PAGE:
Lawmaker pitches $1,000 penalty for 'bogus' speed camera tickets

Del. Cardin also wants audits and a way to verify alleged speeds

  • State Del. Jon Cardin, a Baltimore County Democrat, speaks during a news conference in Baltimore to announce proposed changes to Maryland's speed camera law.
State Del. Jon Cardin, a Baltimore County Democrat, speaks… (Baltimore Sun photo by Amy…)
December 10, 2012|By Scott Calvert, The Baltimore Sun

Speed camera companies and local governments would be penalized $1,000 for each "bogus" citation issued to motorists under proposed legislation announced Monday by state Del. Jon Cardin.

The Baltimore County Democrat also wants to require governments in Maryland to submit regular speed camera audits to the General Assembly. And he wants to help ensure the accuracy of tickets by mandating precise time stamps on the two photos mailed to drivers as evidence of their speeding.

His proposal comes after The Baltimore Sun found inaccuracies with five of the city's 83 automated speed cameras and showed that there's no way to verify the alleged speeds printed on tickets issued by Baltimore County, Howard County and the State Highway Administration.

"Over the last few weeks, the speed camera issue has really shaken all our confidence in what our government is here to do," Cardin told reporters at a news conference in downtown Baltimore. "Is government here to raise revenue, or is government here to keep our residents safe?"

He called it "a terrible breach in the public trust" for people to be ticketed erroneously, saying his constituents have voiced concerns. "I hear anger."

With a new General Assembly session a month away, Cardin is the latest legislator to call for changes to the state law detailing how dozens of cities and counties in Maryland operate their speed camera programs. The law passed in 2009 with strong backing from Gov. Martin O'Malley.

"Clearly there have been some flaws exposed in programs administered by the locals," said O'Malley spokeswoman Raquel Guillory. "Of course we would take a look at any legislation to bring some consistency and fairness."

Sen. James Brochin, a Baltimore County Democrat, plans to sponsor a "correctional" bill to address several shortcomings he sees in the law. One would limit the operation of school zone cameras to school hours, rather than the current range of 6 a.m. to 8 p.m. year-round on weekdays.

Brochin, an opponent of speed cameras, also wants to strengthen a provision that some lawmakers say already forbids governments from paying contractors a fee based on the number of tickets. Such so-called "bounty" systems are in effect in the city, Baltimore County and elsewhere.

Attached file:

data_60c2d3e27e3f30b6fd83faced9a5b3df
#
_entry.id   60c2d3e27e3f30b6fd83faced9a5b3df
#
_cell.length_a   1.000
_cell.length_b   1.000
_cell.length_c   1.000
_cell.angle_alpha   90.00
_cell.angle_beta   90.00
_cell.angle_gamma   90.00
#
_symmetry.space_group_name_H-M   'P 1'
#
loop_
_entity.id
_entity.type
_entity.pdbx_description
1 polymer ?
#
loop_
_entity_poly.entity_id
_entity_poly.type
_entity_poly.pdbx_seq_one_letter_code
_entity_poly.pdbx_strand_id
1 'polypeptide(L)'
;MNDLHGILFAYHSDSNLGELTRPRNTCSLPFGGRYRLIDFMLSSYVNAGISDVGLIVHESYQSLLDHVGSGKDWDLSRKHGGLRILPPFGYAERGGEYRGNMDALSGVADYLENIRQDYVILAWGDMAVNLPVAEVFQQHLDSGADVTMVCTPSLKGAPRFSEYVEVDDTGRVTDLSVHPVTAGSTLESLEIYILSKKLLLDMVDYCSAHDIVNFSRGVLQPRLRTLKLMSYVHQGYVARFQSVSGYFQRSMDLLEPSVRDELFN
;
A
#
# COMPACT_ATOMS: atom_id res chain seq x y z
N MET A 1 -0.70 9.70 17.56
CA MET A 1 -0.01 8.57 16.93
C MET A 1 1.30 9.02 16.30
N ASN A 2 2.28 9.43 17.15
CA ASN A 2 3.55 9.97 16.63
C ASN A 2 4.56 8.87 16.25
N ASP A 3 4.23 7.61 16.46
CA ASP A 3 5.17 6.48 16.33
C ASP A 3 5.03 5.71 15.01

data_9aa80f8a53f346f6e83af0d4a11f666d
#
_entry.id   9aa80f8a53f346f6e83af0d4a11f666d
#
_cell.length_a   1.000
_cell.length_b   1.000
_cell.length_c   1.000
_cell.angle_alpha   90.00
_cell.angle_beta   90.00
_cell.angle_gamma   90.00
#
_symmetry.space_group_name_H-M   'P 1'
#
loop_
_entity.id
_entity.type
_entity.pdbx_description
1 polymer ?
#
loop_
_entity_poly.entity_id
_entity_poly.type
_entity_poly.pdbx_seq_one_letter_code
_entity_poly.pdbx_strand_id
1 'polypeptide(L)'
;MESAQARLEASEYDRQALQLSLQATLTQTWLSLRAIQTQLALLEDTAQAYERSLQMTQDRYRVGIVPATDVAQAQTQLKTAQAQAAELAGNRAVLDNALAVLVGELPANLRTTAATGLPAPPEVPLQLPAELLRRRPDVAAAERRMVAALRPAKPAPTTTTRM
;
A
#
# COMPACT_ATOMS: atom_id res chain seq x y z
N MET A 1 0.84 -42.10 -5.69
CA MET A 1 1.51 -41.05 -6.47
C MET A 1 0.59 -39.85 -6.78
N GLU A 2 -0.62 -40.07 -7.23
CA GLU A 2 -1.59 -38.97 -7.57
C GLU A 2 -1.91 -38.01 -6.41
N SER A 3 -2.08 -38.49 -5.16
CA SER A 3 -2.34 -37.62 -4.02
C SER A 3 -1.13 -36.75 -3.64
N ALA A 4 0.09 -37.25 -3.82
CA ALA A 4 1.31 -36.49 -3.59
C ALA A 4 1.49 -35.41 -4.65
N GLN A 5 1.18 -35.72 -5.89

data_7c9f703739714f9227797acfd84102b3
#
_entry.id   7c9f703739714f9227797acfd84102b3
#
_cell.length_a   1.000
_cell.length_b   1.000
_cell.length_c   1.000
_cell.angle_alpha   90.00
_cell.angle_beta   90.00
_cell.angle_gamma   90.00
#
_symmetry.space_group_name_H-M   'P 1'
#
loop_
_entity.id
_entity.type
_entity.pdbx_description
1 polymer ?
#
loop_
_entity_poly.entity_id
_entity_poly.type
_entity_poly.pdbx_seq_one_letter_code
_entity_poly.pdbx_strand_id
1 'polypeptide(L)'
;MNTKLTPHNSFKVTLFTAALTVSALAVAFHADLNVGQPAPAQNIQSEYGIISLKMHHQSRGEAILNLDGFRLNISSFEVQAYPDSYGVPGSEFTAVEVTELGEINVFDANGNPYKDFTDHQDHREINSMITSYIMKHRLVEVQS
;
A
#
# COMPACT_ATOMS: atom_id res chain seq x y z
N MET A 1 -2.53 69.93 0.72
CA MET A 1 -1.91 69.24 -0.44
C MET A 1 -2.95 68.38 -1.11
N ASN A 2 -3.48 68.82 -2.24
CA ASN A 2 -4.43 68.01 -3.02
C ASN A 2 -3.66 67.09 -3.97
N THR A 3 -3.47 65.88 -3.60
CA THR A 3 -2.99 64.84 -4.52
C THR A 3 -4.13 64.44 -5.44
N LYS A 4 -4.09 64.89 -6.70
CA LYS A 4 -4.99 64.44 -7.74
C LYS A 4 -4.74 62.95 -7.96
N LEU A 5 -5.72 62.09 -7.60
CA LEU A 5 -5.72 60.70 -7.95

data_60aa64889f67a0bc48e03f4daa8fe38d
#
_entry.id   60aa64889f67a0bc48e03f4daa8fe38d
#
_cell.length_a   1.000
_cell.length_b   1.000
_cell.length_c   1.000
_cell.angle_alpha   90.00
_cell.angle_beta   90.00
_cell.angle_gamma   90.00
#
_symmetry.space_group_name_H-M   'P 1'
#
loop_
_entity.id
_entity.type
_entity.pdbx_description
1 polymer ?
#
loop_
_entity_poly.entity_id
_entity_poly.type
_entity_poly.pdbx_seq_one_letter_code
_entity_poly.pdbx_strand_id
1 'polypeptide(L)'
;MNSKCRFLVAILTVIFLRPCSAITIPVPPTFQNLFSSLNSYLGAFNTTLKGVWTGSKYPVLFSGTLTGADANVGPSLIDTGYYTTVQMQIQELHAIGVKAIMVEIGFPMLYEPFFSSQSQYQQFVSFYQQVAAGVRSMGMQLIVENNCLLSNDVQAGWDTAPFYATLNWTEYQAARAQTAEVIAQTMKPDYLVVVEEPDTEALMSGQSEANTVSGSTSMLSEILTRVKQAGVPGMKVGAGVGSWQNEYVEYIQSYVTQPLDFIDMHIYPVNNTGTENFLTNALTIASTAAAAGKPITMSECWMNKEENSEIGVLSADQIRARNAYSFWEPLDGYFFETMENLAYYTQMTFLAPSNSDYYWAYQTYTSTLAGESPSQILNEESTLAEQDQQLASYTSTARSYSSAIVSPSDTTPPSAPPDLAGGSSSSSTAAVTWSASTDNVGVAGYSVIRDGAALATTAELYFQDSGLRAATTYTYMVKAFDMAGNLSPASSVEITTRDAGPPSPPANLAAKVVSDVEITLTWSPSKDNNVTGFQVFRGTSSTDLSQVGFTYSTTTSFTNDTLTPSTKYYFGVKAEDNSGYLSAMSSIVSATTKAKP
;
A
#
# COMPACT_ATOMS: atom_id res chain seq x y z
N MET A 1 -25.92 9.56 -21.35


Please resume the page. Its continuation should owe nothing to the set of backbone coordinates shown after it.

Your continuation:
"Short of repeal, which I have tried and not been able to accomplish, we've got to get it right and say it's not about the money," Brochin said last week.

Del. James E. Malone Jr., who chairs the Motor Vehicles & Transportation subcommittee of the House Environmental Matters Committee, said his panel will look to overhaul the entire law. The Baltimore County Democrat said several jurisdictions have misinterpreted the law in several areas.

In a report released last month, legislative auditors criticized the State Highway Administration, saying the state began using speed cameras without conducting sufficient tests to ensure their accuracy. The report said the state used the mobile cameras for nine months without having them independently calibrated to ensure they were working properly.

Asked about Cardin's ideas, city Department of Transportation spokeswoman Adrienne Barnes said, "We appreciate that Delegate Cardin shares our goal of eliminating speed camera errors." She invited him and any other legislator to observe the work of a task force created by Mayor Stephanie Rawlings-Blake to review the city's automated traffic enforcement program.

The task force is scheduled to hold its next meeting at 10:30 a.m. Friday in the Charles L. Benton Jr. Building downtown.

Barnes did not address any of Cardin's specific recommendations. A Rawlings-Blake spokesman said the city will review any legislation that is submitted to the General Assembly.

The city, which has taken in about $40 million in speed camera fines since 2009, says the cameras have improved safety and reduced speeding. It says it is committed to preventing errors. The city has acknowledged voiding 6,000 citations, which it notes is a small fraction of the 1.6 million tickets issued.

Howard County Executive Ken Ulman said he was open to ideas from state lawmakers to "strengthen" the public's trust in his county's speed camera program, a view echoed by state highway officials. Baltimore County Executive Kevin Kamenetz declined to comment, his spokeswoman said.

Chris Gilligan, a spokesman for Xerox State and Local Solutions Inc., said, "We look forward to seeing the proposal when it is written and working with Delegate Cardin to help keep roads safe by helping reduce the number of speeders on Maryland roadways."

The company, a unit of technology giant Xerox Corp., is the speed camera contractor in the city, Baltimore County, Howard County and state highway work zones. Next month, the city is switching to a new contractor, Brekford Corp. of Anne Arundel County.

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